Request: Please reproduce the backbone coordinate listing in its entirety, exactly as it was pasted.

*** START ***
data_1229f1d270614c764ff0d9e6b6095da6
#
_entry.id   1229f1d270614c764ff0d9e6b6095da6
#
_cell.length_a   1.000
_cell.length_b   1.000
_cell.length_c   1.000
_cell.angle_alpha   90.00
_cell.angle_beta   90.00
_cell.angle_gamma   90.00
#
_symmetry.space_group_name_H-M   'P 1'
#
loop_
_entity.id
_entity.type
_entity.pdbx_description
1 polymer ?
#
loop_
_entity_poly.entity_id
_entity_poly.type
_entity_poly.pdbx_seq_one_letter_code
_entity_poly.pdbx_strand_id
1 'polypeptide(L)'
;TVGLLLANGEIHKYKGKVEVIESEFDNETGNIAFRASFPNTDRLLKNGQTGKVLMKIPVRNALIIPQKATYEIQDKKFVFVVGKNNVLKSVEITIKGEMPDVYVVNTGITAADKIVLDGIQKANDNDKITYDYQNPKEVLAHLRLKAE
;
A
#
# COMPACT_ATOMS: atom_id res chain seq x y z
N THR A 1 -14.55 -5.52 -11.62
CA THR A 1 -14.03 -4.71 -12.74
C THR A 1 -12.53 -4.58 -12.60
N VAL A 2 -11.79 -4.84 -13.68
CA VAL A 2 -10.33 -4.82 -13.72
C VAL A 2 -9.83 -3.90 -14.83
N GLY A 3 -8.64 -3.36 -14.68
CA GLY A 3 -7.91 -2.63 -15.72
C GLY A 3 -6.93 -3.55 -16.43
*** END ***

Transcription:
data_1229f1d270614c764ff0d9e6b6095da6
#
_entry.id   1229f1d270614c764ff0d9e6b6095da6
#
_cell.length_a   1.000
_cell.length_b   1.000
_cell.length_c   1.000
_cell.angle_alpha   90.00
_cell.angle_beta   90.00
_cell.angle_gamma   90.00
#
_symmetry.space_group_name_H-M   'P 1'
#
loop_
_entity.id
_entity.type
_entity.pdbx_description
1 polymer ?
#
loop_
_entity_poly.entity_id
_entity_poly.type
_entity_poly.pdbx_seq_one_letter_code
_entity_poly.pdbx_strand_id
1 'polypeptide(L)'
;TVGLLLANGEIHKYKGKVEVIESEFDNETGNIAFRASFPNTDRLLKNGQTGKVLMKIPVRNALIIPQKATYEIQDKKFVFVVGKNNVLKSVEITIKGEMPDVYVVNTGITAADKIVLDGIQKANDNDKITYDYQNPKEVLAHLRLKAE
;
A
#
# COMPACT_ATOMS: atom_id res chain seq x y z
N THR A 1 -14.55 -5.52 -11.62
CA THR A 1 -14.03 -4.71 -12.74
C THR A 1 -12.53 -4.58 -12.60
N VAL A 2 -11.79 -4.84 -13.68
CA VAL A 2 -10.33 -4.82 -13.72
C VAL A 2 -9.83 -3.90 -14.83
N GLY A 3 -8.64 -3.36 -14.68
CA GLY A 3 -7.91 -2.63 -15.72
C GLY A 3 -6.93 -3.55 -16.43